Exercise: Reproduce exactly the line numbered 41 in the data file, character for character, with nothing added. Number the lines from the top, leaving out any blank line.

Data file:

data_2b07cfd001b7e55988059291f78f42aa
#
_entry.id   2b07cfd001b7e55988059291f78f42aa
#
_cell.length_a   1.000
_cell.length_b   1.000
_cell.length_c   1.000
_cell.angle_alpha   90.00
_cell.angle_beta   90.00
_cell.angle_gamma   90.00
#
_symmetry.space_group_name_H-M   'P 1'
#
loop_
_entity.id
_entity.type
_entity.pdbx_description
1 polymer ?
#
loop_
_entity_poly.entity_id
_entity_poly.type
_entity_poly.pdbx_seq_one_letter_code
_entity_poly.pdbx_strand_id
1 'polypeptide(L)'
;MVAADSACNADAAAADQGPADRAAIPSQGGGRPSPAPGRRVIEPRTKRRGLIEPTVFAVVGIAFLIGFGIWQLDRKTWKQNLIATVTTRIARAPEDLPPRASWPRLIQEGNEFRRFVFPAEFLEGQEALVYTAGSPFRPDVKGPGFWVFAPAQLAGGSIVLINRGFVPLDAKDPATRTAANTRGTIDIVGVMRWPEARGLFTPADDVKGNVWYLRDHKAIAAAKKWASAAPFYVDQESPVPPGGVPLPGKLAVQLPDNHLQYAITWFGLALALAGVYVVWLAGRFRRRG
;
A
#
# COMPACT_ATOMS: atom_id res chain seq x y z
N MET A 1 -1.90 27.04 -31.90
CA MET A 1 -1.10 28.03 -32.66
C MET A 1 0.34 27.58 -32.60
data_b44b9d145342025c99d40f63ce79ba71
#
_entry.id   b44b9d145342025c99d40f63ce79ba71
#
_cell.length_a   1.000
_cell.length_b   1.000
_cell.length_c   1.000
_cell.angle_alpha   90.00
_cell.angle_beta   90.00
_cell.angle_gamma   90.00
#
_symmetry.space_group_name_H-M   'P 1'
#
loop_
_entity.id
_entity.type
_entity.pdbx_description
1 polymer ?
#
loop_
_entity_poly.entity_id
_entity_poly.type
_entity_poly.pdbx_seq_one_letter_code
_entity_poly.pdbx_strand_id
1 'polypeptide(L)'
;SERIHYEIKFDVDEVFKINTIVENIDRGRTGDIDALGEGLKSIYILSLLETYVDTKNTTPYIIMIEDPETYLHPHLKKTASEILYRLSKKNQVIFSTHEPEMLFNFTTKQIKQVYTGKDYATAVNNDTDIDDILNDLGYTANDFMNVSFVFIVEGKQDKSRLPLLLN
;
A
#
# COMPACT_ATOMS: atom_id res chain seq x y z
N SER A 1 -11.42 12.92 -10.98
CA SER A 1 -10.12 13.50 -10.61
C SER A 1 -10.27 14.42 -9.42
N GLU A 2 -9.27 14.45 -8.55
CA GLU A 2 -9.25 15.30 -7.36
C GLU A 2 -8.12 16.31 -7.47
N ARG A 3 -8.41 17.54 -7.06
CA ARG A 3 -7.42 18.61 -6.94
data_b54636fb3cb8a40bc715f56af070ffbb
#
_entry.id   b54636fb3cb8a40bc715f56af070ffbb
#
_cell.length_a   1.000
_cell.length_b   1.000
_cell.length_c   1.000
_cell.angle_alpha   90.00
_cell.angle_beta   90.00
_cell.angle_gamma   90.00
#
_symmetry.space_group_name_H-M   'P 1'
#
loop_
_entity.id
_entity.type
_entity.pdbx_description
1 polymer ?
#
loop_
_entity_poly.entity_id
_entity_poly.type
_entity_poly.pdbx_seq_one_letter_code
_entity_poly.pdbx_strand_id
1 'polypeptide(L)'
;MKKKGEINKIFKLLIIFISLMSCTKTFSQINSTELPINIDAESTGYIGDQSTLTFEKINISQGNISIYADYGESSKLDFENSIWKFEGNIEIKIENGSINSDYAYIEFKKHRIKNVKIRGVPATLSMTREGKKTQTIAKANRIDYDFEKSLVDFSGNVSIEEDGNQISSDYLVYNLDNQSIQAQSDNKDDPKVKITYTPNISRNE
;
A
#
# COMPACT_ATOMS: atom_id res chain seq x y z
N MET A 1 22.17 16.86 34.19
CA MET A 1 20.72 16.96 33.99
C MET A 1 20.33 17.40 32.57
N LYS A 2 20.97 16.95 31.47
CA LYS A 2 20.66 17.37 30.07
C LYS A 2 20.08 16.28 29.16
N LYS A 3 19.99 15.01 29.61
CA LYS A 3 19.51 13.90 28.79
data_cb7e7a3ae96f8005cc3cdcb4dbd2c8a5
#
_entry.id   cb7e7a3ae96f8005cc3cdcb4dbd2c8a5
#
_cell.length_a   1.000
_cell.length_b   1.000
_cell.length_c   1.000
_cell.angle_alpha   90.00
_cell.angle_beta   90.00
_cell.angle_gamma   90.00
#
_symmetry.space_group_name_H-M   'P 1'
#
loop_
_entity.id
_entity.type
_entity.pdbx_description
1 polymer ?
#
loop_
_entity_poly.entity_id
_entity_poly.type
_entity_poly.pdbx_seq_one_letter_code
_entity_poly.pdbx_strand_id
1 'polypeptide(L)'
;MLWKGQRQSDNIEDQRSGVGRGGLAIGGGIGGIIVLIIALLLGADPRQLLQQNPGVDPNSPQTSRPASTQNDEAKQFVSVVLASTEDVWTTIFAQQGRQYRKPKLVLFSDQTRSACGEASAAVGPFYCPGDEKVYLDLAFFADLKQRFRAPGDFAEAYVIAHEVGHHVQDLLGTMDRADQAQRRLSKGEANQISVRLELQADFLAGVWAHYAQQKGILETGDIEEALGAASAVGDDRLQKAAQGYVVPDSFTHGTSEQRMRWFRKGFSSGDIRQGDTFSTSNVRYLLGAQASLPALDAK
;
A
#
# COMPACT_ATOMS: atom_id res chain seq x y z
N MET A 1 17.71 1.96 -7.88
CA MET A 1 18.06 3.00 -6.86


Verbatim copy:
_cell.angle_alpha   90.00